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Use of Dexemedetomidine beyond 24 hours in the intensive care unit


Adequate sedation of critically ill patients is essential to ensure maximal quality of care in the high-stress enviroment of the intensive care unit. The main goals of sedation include augmentation of pain control, management of agitation and psychological distress, and improvement of patient tolerance and acceptance of the endotracheal tube and ventilatory support.

Dexemedetomidine (DEX) is a potent α2-adrenoceptor agonist with an α2: α1 ratio of 1300:1 that produces stable tranquility with rousability. DEX permits haemodynamic stability by effectively blunting both cathecolamine and haemodynamic responses to endotracheal intubations, surgical stress, and arousal from anesthesia.

Materials and methods

A retrospective analysis of the data of 240 patients admitted to a 27-bed general intensive care unit (ICU) from October 2000 to May 2002 was performed.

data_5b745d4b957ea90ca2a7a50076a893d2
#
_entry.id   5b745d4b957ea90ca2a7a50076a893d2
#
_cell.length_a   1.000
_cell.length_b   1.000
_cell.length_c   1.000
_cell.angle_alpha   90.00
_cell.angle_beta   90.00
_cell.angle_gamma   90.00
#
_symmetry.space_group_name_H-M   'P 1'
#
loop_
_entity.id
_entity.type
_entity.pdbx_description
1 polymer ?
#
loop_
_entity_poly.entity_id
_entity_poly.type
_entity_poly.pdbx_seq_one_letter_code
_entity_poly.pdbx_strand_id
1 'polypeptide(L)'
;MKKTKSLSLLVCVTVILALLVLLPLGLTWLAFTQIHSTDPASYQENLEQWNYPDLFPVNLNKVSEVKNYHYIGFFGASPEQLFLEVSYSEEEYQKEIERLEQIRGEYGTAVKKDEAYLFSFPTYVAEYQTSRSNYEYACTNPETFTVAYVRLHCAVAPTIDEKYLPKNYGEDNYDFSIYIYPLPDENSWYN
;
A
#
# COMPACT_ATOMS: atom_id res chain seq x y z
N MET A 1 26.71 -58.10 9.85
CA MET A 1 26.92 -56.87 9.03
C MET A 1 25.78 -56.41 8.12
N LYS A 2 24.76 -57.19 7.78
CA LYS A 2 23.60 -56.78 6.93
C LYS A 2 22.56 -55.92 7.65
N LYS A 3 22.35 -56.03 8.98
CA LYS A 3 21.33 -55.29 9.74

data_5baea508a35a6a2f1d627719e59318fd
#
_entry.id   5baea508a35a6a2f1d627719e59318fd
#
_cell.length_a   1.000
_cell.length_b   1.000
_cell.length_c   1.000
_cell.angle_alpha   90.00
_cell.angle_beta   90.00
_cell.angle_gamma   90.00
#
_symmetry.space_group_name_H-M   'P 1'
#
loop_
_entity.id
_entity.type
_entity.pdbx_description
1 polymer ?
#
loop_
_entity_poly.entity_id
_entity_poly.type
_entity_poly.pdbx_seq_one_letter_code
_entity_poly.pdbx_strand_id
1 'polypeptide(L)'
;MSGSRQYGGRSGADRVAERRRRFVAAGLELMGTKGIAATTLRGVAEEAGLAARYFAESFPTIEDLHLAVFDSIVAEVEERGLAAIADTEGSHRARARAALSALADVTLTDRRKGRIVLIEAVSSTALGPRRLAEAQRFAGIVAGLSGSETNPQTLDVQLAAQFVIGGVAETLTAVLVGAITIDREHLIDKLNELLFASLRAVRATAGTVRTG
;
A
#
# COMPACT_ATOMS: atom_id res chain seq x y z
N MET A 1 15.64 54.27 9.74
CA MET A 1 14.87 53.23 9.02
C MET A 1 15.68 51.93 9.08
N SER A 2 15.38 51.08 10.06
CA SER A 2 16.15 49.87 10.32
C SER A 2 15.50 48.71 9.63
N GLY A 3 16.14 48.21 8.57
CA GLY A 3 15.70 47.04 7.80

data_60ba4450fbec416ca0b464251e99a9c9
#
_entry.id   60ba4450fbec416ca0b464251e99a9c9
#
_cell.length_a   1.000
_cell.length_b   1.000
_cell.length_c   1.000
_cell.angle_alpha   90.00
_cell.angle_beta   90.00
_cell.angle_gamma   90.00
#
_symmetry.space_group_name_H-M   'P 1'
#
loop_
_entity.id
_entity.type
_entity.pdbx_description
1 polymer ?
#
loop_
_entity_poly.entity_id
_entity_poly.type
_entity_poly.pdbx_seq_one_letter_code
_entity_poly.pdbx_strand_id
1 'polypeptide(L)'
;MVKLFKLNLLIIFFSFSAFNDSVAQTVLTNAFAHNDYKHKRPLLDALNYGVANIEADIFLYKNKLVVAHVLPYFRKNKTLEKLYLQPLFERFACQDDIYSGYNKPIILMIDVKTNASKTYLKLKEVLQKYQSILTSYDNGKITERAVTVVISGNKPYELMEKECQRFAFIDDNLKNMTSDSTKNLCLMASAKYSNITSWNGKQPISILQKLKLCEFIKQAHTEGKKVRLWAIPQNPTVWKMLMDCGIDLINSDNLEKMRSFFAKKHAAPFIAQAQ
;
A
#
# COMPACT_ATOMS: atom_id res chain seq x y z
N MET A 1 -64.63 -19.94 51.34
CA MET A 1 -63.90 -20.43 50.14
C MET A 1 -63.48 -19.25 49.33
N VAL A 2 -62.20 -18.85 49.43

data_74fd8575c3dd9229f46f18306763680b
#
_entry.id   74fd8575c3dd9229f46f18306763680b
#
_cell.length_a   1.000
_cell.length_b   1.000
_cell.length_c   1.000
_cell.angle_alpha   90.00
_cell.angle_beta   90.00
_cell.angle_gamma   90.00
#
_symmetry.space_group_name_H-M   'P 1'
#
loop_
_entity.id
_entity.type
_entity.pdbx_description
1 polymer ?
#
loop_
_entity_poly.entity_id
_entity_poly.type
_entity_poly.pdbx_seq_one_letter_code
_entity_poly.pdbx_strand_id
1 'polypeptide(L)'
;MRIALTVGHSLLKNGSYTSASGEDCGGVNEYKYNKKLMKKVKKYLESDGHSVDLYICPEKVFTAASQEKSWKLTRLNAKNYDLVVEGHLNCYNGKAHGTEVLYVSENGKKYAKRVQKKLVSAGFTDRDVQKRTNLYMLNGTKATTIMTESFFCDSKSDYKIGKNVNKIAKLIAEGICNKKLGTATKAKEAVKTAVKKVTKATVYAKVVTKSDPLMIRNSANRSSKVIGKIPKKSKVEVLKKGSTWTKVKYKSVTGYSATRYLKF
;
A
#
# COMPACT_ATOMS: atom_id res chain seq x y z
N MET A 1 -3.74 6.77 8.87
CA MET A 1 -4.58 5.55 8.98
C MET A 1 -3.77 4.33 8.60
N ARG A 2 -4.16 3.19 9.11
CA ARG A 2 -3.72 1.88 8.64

We evaluated duration of DEX usage, posology – average and maximum doses, length of stay in ICU, and patient average age.


Patient age average was 65.3 years and APACHE II score was 13.4. The average dose used was 0.3 μg/kg per hour (0.2–0.6). Time of usage was 3.24 days (1–19 days). The length of hospitalization was 8.9 days.


The use of Dexmedetomidine beyond 24 hours appears to be safe and effective for the sedation of ICU patients. The need for other sedating/analgesic drugs occurred in less than one-quarter of the patients and was well tolerated with no extra pyramidal signs seen with antipsychotic drugs or respiratory depression with opiates.

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Rodrigues, M., Salgado, D., Paiva, R. et al. Use of Dexemedetomidine beyond 24 hours in the intensive care unit. Crit Care 7, P095 (2003).

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  • Intensive Care Unit
  • Endotracheal Tube
  • Antipsychotic Drug
  • Intensive Care Unit Patient
  • Respiratory Depression